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Shandon House, Shandon, Argyll & Bute

Scotland’s great houses have met their demise for a variety of reason. This one sits immediately behind the Peace Camp near Her Majesty's Naval Base, Clyde, otherwise simply referred to as Faslane, home to the UK's nuclear submarines carrying Trident missiles. Before the high rise accommodation for the naval base went up, this building looked out onto the upper reaches of the Gareloch. Well it still does, except that its windows are all boarded over.

This B-listed house was designed by Charles Wilson for William Jamieson. Wilson was one of the most fashionable architects in the Glasgow area in the 1840s. But there had been an earlier house on the spot before that.

The listing text describes it as “...asymmetrical, rambling-plan, Baronial house with Jacobethan details.…. Crowstepped gables..... Grey slate roof; grey slate fish-scale tiles with cast-rion finials for turrets and bartizans. Linked, diamond-set ridge stacks on pedestal bases; tall, corniced apex stacks”. Most of those features still remain, although the interior has little left.

Some of the great details are shown in my photographs. What is rather distracting is the modern security palisade fence – essentially for public safety, but obviously also to deter mischievous peace campers.

The house was designed by Charles Wilson, one of the most fashionable architects in the Glasgow area in the 1840s, for William Jamieson.

The Helensburgh Heritage website notes that it has been “the home of eminent Victorians and business tycoons, has twice served as a school, and has lain forlorn on other occasions. It has witnessed happy times, with the laughter of children and social gatherings, but also heartbreak, financial ruin and bankruptcy”. You can read quite a bit more about it on that website.

Something that is pointed out is the “1800” date on one of the facades. As this house was built in 1849, would this be a reference to the earlier house?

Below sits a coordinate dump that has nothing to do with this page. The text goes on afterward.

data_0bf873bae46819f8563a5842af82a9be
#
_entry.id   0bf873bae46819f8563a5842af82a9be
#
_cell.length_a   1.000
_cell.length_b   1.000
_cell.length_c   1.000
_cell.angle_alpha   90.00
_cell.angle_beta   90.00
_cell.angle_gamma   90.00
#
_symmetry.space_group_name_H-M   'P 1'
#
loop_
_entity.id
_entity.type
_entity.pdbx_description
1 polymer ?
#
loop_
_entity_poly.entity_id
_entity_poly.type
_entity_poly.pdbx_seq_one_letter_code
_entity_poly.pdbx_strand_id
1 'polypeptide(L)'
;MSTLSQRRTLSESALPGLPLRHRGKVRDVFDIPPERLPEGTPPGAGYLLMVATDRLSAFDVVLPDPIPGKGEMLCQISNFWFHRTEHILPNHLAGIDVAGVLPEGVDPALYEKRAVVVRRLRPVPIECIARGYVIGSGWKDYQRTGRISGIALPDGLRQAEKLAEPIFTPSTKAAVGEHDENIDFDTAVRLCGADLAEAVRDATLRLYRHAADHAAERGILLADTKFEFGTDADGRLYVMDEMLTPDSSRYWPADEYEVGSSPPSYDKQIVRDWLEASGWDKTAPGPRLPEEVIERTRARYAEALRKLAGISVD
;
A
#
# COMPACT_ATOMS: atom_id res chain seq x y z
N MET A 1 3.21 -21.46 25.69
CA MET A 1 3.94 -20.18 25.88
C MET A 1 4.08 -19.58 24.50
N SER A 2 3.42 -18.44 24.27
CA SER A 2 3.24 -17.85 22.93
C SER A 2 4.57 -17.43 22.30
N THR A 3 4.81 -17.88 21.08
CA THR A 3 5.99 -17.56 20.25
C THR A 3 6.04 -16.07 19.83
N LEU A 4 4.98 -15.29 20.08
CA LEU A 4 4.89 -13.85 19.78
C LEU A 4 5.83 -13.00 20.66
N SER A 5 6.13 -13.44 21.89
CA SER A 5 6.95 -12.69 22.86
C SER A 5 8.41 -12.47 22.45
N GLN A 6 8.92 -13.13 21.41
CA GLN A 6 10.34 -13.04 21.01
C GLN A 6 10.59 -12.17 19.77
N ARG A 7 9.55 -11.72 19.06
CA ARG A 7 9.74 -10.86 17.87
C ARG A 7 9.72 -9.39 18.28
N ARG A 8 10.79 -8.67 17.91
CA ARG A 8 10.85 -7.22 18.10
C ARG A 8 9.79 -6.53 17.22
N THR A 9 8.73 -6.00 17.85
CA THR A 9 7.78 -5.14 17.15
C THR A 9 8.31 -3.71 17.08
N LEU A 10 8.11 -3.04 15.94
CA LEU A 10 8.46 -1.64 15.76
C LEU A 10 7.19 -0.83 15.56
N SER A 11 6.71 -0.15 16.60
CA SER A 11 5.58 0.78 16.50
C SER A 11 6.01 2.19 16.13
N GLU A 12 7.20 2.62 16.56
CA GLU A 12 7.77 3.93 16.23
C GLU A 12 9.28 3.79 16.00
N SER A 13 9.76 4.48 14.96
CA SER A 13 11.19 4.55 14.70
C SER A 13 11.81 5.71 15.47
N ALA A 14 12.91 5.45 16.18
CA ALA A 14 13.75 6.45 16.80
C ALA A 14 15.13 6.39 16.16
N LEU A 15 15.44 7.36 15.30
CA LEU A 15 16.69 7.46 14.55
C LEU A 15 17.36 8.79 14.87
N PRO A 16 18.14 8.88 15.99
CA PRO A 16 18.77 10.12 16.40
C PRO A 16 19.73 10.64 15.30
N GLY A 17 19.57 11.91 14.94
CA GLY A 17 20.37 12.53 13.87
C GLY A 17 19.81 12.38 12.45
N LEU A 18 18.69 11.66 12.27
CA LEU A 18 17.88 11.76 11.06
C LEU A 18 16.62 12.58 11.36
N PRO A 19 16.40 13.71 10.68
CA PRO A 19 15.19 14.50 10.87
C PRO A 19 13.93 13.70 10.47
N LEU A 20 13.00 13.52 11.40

During its era as a reform school various unsympathetic prefabricated buildings were added to the east side and along the avenue to the south east. The former stables block and offices were also converted for school use.

The BARRS record notes that it was acquired by the MOD in about 1990 with the intention of turning it into a new barrack for Royal Marines guarding the base. Dumbarton District Council (under which it then fell) indicated that such development would be contrary to the Local Plan, which designates the site for residential use. And so the preferred use, that of retaining or regaining its original purpose, has stood in the way of its successful survival. It is protected as a listed building. It is secured with a steel palisade and steel plates over its windows. Its roof has been attended to. But was we know that is not sufficient protection against the ravages of time if unused. Its proximity to the growing naval base is just one of the barriers against successful adaption unless there is more give and take. Sometimes this and a great deal of lateral thinking is required if such once magnificent buildings are to survive.

It should also be noted that nearby there used to be another even grander house called West Shandon House. That site is now covered by naval personnel flats. The small South Lodge on the shore on the access road to those flats belonged to that house.

Buildings at Risk Register for Scotland :http://https://www.buildingsatrisk.org.uk/details/896490

Helensburgh Heritage website :http://http://www.helensburgh-heritage.co.uk/index.php?option=com_content&view=article&id=839:concern-over-future-of-shandon-house&catid=89:places&Itemid=463

Canmore : http://portal.historicenvironment.scot/designation/LB18542

British Listed Buildings : https://www.britishlistedbuildings.co.uk/200352599-shandon-shore-road-shandon-house-rhu

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